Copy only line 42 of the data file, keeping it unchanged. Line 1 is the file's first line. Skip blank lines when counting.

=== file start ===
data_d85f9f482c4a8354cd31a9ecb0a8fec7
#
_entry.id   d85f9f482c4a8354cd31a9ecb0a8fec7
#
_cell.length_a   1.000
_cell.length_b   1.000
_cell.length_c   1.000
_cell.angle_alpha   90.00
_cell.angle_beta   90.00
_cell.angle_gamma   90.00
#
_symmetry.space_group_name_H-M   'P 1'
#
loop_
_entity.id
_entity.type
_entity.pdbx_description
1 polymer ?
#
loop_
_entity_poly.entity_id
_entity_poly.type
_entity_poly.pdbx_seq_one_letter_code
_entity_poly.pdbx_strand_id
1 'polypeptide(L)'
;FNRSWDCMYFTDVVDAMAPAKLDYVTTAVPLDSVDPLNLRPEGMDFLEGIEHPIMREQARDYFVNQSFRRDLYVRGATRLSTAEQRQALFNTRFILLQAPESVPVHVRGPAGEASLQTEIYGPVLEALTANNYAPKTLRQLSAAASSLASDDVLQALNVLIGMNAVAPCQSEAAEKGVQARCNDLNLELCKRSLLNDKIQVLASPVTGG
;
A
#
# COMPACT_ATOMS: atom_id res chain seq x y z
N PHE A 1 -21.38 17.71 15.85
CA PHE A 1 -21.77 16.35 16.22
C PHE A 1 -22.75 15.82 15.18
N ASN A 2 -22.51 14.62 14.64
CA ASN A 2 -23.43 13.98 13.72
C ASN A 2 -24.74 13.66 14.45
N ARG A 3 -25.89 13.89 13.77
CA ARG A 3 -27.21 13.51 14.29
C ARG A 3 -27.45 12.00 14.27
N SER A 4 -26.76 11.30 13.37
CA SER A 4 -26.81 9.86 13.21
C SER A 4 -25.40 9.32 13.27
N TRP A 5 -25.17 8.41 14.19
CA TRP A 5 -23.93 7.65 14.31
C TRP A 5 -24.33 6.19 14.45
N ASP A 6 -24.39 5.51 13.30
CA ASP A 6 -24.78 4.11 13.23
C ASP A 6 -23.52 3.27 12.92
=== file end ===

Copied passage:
C SER A 4 -25.40 9.32 13.27